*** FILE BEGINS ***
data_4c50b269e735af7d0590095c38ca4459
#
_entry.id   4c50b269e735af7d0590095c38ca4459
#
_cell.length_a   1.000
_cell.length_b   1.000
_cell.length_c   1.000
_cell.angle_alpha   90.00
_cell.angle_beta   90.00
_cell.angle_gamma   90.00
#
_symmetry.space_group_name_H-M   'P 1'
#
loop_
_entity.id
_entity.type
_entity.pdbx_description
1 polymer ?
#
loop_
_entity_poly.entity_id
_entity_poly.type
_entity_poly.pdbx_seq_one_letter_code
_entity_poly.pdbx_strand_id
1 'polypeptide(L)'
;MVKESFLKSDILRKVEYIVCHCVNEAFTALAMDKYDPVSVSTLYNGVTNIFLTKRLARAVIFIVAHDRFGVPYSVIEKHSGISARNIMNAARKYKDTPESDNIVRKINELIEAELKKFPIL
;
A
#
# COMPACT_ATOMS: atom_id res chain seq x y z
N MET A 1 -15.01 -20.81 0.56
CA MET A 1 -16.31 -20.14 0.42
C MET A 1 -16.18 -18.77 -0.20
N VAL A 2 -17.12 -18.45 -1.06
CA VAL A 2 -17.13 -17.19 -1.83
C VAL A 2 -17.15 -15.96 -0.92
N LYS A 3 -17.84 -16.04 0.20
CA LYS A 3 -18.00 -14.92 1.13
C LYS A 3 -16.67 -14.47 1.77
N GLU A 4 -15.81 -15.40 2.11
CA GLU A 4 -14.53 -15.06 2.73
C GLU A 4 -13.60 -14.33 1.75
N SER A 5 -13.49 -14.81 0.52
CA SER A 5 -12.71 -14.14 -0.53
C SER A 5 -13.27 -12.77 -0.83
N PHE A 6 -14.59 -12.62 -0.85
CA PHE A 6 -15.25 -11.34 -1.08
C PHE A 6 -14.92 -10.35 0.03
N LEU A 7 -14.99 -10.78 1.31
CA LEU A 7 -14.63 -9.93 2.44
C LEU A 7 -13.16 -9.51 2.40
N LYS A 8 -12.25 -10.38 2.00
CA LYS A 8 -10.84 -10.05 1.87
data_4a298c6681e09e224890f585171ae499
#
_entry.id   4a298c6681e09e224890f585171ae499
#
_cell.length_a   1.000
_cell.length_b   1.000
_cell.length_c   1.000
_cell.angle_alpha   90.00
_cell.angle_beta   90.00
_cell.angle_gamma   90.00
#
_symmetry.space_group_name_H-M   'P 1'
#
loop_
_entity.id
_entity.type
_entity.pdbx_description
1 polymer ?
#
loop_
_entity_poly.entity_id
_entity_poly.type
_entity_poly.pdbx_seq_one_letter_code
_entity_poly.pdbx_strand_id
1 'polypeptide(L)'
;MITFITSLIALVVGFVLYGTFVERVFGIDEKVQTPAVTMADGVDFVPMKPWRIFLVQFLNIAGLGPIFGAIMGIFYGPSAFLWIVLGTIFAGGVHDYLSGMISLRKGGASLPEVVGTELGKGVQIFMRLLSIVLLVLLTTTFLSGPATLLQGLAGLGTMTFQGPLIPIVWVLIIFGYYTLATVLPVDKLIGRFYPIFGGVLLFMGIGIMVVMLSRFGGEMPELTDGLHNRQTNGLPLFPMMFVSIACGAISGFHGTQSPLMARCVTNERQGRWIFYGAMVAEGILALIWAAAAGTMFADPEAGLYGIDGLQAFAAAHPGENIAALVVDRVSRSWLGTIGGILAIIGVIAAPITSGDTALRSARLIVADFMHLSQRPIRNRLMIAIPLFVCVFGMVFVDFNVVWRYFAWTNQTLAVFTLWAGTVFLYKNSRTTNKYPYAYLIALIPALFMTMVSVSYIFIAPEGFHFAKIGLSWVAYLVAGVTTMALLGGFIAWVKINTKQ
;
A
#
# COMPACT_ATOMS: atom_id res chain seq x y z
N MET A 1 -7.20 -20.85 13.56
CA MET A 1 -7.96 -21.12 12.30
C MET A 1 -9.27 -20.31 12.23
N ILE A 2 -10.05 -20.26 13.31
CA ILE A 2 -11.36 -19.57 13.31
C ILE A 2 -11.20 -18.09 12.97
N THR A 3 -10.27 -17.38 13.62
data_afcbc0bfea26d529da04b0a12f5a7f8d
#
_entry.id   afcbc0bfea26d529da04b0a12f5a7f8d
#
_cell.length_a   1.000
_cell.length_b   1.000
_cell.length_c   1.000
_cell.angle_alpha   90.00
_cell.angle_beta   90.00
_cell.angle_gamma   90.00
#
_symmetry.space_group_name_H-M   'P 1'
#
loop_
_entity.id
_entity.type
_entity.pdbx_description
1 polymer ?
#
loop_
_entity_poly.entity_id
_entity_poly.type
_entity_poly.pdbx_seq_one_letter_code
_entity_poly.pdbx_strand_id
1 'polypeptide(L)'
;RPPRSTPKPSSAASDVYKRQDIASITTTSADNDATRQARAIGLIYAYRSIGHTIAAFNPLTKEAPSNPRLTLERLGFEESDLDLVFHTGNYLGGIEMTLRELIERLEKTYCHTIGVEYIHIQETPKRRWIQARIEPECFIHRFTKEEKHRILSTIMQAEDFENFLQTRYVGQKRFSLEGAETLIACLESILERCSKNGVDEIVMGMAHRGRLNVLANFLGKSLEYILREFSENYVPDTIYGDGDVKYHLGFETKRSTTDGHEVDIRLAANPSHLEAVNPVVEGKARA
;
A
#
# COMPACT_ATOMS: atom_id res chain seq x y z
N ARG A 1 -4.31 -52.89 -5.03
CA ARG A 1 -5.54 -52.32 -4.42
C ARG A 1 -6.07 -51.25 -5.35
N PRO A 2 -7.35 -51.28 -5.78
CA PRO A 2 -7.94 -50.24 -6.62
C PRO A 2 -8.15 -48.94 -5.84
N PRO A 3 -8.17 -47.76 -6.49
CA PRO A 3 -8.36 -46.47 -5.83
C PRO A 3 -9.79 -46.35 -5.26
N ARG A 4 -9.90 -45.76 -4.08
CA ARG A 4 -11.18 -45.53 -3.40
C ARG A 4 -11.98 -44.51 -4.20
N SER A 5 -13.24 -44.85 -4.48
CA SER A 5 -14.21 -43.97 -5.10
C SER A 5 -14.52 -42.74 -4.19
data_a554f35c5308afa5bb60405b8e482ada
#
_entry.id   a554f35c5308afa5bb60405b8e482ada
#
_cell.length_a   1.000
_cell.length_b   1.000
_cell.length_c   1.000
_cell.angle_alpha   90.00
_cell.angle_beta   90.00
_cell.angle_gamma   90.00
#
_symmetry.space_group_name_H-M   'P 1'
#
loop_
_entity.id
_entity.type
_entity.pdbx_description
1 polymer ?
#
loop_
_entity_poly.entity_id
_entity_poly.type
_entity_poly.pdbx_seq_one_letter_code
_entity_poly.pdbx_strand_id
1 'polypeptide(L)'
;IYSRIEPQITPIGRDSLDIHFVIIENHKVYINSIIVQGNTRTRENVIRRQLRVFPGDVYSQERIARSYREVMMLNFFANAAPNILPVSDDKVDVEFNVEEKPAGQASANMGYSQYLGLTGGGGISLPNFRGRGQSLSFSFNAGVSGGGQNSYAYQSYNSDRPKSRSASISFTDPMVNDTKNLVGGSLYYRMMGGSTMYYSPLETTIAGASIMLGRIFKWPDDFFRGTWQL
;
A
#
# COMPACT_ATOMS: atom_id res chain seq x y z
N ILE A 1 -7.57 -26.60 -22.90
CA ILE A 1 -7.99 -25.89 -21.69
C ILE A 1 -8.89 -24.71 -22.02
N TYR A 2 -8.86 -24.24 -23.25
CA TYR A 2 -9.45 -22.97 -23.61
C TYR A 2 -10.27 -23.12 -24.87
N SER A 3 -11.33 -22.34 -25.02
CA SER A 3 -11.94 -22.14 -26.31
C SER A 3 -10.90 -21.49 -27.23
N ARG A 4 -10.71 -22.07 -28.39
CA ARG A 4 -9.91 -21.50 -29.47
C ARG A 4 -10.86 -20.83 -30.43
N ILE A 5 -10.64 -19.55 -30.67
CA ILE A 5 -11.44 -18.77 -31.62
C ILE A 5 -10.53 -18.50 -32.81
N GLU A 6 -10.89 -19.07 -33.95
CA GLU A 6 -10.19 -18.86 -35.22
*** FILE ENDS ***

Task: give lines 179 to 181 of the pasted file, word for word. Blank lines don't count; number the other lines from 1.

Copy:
CA ILE A 5 -11.44 -18.77 -31.62
C ILE A 5 -10.53 -18.50 -32.81
N GLU A 6 -10.89 -19.07 -33.95